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Surfacing skills development through alternative assessment methods.

Banking EFIM20032

The Practice

The Banking unit is an optional Year 2 and 3 unit for various undergraduate programmes in the Business School, with approximately 80 students in 2021/22. Formative assessment requires students to work in groups from the outset, completing group tutorial work and regularly presenting back. The final four weeks involve a summatively assessed group coursework, where students respond to the question of how to ‘make banking better’. This allows students to change perspectives and be creative. After learning about role of banks in the economy, bank balance sheets and bank data, they use their knowledge to suggest improvements. Some students propose novel business models, some work on policy changes and others improve banking apps. Allowing for the different types of proposals caters to the heterogeneous interests in the group. They respond via formal verbal presentations in groups and submit a presentation file.

As most units in the School are exam-based, the group assessment in this unit presents a distinctive range of skill development opportunities for students. The skills required – which are mostly new to students in an academic/professional context – are: presenting to an audience, developing creative and innovative solutions, and doing all of this in a group. The aim was to highlight these opportunities to students, to help them to reflect on and articulate their skills in readiness for job application scenarios.

Planning discussions touched upon the skills implicit in the unit, considering how to surface them and how to apply these skills. The QAA Benchmark Statements for Accounting and Finance helped to identify the potential long-term benefits of skill development in this unit, and how to articulate these skills. As a further consequence, the unit’s intended learning outcomes were adjusted in advance of the following academic year to put greater emphasis on skills development.

A seminar towards the beginning of the unit encouraged students to discuss the skills they anticipated developing, identify their approach to team working using the Belbin model (in preparation for their group work), and use the Gibbs reflective cycle when reflecting on skills. This was followed by a skills development questionnaire, prompting further consideration by students of skills developed in the unit. A lecture towards the end of the unit encouraged students to articulate how they had used a skill during the unit to answer a competency-based interview question. These sessions were run online.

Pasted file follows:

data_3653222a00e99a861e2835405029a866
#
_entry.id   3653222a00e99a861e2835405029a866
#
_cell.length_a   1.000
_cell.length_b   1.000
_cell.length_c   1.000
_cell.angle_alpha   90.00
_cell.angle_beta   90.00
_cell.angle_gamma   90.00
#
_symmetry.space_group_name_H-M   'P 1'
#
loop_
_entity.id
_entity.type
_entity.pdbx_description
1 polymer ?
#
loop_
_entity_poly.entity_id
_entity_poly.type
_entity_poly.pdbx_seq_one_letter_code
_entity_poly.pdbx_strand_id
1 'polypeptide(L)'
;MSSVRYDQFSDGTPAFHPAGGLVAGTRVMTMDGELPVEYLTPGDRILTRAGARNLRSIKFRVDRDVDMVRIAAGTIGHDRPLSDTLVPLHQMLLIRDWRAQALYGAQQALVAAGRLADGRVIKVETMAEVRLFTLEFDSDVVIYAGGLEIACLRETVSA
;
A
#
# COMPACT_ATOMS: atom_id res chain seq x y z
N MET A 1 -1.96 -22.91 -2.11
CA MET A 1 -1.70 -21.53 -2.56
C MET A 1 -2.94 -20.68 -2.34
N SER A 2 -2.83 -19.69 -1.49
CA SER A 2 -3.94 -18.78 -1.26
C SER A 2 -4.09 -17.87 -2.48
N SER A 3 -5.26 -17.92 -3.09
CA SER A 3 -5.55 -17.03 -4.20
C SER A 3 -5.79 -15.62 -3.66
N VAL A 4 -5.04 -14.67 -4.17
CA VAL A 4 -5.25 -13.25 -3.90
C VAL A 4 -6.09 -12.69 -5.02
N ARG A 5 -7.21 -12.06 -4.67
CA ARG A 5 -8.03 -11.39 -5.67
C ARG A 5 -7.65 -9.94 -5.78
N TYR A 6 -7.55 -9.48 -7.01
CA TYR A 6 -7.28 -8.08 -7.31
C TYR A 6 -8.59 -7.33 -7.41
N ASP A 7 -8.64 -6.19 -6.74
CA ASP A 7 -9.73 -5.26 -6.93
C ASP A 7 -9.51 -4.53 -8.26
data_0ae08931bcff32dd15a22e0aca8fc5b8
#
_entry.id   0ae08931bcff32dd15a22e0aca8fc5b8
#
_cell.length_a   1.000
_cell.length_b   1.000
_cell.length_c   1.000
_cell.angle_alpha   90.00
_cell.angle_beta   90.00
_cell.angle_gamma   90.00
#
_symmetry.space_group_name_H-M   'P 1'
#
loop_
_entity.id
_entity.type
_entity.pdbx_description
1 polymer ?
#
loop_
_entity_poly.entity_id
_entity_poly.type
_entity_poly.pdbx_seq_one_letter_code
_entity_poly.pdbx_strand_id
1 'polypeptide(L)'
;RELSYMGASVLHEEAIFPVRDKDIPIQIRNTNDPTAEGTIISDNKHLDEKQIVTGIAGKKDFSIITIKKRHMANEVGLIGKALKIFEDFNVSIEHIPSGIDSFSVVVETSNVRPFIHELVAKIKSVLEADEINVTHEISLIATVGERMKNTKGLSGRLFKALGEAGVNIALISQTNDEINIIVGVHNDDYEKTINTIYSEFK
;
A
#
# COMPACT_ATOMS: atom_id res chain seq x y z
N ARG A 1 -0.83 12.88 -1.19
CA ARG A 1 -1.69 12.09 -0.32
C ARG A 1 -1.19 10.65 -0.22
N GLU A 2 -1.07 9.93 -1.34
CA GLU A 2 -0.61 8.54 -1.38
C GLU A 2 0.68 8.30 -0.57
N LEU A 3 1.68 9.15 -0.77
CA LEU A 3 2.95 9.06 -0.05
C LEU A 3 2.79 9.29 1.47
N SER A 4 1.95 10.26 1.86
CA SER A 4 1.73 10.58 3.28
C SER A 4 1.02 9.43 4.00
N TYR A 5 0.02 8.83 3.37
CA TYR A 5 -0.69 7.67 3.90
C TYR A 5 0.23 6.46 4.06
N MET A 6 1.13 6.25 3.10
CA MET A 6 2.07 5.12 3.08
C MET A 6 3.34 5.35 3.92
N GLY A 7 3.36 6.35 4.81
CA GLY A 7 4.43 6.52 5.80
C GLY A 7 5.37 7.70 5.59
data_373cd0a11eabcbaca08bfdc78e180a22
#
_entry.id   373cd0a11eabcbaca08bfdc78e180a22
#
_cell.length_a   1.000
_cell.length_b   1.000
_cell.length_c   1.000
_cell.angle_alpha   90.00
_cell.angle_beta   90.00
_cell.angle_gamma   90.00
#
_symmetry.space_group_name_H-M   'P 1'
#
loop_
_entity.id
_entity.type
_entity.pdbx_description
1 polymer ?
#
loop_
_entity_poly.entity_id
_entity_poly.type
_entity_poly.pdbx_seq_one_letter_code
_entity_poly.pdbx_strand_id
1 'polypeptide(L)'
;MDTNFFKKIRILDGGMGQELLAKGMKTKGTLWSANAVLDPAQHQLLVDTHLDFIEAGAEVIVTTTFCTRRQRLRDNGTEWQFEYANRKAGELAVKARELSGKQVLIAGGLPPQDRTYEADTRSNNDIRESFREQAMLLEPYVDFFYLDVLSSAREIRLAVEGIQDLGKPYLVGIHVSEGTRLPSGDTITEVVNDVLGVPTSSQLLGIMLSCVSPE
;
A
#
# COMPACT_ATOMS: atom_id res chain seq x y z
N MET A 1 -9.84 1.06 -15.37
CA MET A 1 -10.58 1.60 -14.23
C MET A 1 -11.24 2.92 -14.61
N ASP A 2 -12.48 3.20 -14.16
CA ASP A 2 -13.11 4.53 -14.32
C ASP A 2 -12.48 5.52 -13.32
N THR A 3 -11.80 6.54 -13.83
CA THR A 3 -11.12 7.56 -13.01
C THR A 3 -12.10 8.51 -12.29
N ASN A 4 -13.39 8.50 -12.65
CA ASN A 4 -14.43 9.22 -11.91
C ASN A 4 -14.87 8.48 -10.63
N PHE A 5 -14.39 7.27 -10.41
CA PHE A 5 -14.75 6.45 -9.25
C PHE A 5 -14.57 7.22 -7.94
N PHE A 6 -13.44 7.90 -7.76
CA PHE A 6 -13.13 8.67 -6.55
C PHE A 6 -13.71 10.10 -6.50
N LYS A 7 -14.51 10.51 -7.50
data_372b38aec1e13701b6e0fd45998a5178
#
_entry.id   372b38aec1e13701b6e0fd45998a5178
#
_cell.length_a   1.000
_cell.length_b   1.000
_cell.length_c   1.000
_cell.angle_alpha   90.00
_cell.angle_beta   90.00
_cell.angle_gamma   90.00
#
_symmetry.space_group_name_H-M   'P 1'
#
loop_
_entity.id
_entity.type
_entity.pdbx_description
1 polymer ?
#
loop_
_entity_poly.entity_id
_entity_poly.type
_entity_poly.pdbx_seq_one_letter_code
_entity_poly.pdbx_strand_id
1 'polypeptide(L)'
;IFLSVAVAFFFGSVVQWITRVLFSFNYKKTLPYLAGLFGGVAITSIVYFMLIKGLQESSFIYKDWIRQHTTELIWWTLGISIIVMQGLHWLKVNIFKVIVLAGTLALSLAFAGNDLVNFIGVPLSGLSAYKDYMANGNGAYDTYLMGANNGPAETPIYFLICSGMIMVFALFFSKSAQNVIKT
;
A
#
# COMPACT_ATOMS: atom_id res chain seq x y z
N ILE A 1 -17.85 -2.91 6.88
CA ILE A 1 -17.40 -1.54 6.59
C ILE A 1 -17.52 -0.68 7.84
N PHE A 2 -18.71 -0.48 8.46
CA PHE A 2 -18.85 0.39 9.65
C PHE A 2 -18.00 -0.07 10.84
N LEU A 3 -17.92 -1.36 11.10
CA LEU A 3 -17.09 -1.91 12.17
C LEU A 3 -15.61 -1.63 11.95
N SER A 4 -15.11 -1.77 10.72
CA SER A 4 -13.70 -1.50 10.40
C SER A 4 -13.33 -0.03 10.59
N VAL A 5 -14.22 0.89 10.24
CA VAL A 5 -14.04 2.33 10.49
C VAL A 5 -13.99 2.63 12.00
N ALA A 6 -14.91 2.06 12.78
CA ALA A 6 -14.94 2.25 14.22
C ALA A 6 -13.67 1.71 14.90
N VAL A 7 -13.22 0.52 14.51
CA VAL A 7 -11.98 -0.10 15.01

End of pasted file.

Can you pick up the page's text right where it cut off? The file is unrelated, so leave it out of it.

The Impact

Specifically, the agreed intended learning outcomes for this section of the unit were:

  • Recognise the skill development opportunities within the unit
  • Understand the value of enhancing group working skills and how this can benefit career development
  • Develop an approach to reflecting on learning to support articulating experience effectively

Students interacted well with polls used during the online seminars, and the Unit Director was happy with how the content sat alongside the subject content and expectations of students during the unit.

In a separate (but related) measure, a new question was included in end-of-unit evaluation forms in the school during TB2 of 2021/22: What are the main employment relevant and transferable skills you have developed during this unit? Compared with other undergraduate units, a greater number of students responded to this question with relevant reflections on skills developed.

The timing of this intervention has been useful to inform students on helpful thought processes that can support them to prepare for upcoming recruitment processes; potentially a key feature early in their third year of study.

The student number for the academic year 2022/23 has risen from 80 to over 220 students.

Next Steps

The Intended Learning Outcomes for the unit have been amended for 2022/23 delivery to better incorporate the associated skill development opportunities for students. The Unit Director and the Employability Adviser have agreed to collaborate further on this during 2022/23: if the option to deliver these sessions in person is available during 2022/23, this will offer more scope for student activities based around the content and position us better to facilitate optimal student engagement and outcomes.


Tobias Dieler – Unit Director
Kathleen Kruiniger – Employability Adviser

Case study produced in December 2022

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